Key Points:

We can all breathe easier now the Federal Reserve has come up with a life-saving transfusion of American taxpayers' money for the insurance giant AIG.

It was the right call, for the same reason our Government was right to bail out the Bank of New Zealand 18 years ago. The collateral damage caused by letting it collapse would have been too great.

The US authorities let the big Lehman Brothers investment bank fail on Monday. That, too, was the right call.

Capitalism requires enterprises to be allowed to fail and their owners - whether reckless, inept or just unlucky - to lose their money.

But some businesses are too big to be allowed to collapse in a heap. An orderly dismantling is needed if they are not to knock a lot of others over too.

The difference between a collapse of Lehman Brothers and of AIG is the difference between breaking your arm and breaking your back.

AIG is everywhere. Its business is inextricably bound up not only with the financial system but with the real economy.

If someone's house has just been demolished by Hurricane Ike, the last thing he or she would want to hear is that the insurer has gone bust.

Likewise, a large company which has been able to borrow more cheaply than it might have otherwise because AIG stood guarantor would not want to have to scramble to refinance because its insurer's collapse put it in breach of its banking covenants.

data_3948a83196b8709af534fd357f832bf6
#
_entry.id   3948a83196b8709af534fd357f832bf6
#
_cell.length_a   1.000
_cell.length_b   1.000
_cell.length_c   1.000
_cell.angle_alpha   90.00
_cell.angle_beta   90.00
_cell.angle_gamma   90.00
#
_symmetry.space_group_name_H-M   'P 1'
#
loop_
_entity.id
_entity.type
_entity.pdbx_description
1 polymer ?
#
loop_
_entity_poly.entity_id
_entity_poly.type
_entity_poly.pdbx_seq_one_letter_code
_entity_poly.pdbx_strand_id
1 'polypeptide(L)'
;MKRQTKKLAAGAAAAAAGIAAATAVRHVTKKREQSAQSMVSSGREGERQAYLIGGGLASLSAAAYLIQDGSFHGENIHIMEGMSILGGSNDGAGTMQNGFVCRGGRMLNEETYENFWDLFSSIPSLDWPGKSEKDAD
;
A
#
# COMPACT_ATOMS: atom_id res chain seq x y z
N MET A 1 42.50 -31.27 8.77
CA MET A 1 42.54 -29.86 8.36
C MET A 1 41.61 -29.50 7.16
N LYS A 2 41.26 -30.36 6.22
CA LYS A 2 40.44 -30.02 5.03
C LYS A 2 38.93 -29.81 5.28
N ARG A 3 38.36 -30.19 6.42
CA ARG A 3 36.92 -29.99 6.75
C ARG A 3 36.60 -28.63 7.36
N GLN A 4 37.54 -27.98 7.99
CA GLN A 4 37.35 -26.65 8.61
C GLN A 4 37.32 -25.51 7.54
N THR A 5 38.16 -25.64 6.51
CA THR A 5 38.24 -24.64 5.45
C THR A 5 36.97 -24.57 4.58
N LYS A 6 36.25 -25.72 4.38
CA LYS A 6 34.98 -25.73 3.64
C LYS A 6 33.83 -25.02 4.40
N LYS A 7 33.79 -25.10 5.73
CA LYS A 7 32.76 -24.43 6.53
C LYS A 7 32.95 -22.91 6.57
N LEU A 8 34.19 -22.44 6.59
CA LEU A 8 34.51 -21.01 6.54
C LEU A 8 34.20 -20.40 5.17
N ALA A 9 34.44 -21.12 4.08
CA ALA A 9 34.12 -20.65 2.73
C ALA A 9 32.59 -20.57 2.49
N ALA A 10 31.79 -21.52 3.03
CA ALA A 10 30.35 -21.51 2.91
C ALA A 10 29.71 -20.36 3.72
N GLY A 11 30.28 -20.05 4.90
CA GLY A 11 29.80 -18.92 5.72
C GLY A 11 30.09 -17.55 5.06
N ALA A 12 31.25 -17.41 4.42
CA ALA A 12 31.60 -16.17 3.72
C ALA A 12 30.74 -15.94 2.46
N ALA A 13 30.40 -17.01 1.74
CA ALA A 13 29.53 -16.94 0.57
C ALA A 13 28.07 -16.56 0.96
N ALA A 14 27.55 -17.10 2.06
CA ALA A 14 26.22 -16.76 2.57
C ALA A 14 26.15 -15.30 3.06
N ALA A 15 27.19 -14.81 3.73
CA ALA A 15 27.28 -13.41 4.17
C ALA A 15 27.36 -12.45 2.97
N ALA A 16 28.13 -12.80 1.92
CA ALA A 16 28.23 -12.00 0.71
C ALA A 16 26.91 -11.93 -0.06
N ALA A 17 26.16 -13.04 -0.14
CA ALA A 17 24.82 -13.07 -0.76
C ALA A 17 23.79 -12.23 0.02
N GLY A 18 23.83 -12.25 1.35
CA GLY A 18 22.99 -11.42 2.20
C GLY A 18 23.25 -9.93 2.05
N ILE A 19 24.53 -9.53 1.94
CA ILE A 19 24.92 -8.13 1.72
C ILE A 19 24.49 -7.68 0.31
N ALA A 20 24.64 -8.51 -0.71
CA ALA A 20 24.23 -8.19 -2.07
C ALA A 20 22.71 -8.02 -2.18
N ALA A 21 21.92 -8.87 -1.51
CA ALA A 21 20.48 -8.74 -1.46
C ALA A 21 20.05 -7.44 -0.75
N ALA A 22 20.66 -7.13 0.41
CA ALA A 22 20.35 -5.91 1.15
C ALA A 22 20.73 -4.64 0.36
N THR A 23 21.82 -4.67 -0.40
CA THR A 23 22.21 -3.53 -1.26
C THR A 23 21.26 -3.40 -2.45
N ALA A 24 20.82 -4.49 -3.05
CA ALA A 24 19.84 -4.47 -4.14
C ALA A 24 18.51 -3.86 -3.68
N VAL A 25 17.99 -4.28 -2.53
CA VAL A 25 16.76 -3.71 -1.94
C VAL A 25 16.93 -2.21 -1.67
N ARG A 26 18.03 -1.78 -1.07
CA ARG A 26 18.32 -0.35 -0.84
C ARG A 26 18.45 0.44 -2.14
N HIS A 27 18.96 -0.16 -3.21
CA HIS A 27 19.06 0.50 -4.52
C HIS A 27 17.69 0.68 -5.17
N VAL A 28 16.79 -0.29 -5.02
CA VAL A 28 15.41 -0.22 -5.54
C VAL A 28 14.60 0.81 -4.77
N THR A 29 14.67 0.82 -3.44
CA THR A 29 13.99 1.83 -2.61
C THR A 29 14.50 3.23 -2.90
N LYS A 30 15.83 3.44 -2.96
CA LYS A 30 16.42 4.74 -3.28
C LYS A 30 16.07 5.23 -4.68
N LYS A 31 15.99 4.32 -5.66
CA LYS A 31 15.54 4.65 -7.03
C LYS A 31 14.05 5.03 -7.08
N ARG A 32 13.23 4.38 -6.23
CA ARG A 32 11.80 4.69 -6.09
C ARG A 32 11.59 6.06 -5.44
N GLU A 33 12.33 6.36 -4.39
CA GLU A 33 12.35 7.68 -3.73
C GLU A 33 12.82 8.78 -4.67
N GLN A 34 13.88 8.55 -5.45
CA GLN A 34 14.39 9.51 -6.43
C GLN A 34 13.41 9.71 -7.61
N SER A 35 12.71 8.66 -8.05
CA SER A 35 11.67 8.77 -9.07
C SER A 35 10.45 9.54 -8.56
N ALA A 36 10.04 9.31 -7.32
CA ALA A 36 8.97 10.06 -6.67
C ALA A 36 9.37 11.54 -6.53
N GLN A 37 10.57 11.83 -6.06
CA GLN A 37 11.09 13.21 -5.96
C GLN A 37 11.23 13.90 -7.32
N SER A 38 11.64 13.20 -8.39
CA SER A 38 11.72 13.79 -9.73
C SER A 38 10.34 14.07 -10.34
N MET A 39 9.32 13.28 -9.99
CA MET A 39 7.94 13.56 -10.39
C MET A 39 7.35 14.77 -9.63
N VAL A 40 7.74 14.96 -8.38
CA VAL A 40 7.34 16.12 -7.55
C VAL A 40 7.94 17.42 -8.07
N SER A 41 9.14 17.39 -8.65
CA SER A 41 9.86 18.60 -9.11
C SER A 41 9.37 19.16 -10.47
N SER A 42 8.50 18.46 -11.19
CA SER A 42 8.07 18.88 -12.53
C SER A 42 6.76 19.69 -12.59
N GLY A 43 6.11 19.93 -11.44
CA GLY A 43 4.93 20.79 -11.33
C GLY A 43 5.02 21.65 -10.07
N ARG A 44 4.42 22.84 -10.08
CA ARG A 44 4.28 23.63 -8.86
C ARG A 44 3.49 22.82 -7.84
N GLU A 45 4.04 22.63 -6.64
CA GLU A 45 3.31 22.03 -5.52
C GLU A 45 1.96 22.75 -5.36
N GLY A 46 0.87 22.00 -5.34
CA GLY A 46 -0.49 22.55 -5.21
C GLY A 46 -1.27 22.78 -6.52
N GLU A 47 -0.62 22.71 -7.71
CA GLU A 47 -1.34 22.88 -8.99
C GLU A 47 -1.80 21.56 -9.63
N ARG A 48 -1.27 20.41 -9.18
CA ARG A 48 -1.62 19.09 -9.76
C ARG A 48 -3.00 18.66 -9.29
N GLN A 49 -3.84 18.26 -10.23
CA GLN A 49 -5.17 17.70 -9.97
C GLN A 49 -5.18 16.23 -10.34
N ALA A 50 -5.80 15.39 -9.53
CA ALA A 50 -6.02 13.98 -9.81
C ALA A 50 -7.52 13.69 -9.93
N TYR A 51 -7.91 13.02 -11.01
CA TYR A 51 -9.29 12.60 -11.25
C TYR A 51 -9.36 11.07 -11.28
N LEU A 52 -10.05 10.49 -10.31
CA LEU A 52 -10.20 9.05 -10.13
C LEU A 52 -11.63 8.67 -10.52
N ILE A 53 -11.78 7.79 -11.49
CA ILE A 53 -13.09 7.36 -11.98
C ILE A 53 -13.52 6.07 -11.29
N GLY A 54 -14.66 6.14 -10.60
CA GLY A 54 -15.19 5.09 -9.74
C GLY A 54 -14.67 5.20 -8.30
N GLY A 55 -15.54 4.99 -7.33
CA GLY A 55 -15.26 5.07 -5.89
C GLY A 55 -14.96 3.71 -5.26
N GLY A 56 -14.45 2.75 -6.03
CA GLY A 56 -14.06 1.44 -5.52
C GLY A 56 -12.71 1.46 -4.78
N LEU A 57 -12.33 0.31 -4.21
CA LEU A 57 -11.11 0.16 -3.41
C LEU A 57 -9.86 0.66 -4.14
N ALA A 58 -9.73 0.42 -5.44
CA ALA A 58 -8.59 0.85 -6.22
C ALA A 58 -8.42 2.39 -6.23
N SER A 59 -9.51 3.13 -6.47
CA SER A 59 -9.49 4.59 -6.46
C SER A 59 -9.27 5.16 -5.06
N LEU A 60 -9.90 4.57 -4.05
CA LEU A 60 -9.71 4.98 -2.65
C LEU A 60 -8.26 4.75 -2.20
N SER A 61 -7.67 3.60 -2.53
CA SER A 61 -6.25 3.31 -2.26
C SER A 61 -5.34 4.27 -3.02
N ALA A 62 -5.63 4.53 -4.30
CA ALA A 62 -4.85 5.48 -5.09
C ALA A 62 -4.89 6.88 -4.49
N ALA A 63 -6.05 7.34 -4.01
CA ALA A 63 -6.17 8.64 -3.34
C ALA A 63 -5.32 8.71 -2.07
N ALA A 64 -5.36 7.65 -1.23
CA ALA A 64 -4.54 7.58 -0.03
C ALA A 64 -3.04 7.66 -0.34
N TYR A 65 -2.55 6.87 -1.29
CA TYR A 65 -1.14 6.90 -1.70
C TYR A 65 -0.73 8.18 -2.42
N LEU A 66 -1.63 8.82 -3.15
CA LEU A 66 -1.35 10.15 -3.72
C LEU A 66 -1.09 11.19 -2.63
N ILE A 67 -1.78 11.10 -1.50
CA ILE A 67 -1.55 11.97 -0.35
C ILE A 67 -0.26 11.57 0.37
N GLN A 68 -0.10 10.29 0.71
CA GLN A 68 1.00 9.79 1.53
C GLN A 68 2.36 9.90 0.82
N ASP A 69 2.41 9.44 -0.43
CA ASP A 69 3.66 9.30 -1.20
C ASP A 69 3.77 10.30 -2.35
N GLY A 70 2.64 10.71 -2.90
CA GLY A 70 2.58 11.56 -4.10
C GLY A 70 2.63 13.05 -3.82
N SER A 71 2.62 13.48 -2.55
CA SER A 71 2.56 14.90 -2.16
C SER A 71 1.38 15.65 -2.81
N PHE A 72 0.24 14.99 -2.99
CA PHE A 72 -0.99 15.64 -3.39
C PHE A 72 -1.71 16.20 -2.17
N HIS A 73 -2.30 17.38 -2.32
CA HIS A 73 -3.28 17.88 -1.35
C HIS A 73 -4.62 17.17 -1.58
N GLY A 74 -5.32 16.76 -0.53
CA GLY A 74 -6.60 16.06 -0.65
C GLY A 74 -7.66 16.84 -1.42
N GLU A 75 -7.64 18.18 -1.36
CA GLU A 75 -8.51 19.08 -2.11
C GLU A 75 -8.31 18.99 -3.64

AIG is not getting a free ride. The Fed is charging an arm and a leg for its loan, and is taking 80 per cent of the company's equity on behalf of the American taxpayer as well.

If the group survives the next few years it will be a lot smaller, and it is a fair bet it will have to operate in a much more regulated environment.

Wall St institutions have become adept at taking on risk with one hand and laying it off to someone else with the other, collecting a fee in the process.

But their stock in trade is risk, and it all depended on the health of the American housing market, which is still in a bad way.

All this has implications for borrowers in New Zealand, too.

Our banks have to import about a third of the money they lend.

The longer fear stalks overseas credit markets, the more costly this money will be and the higher Kiwi mortgage rates will stay.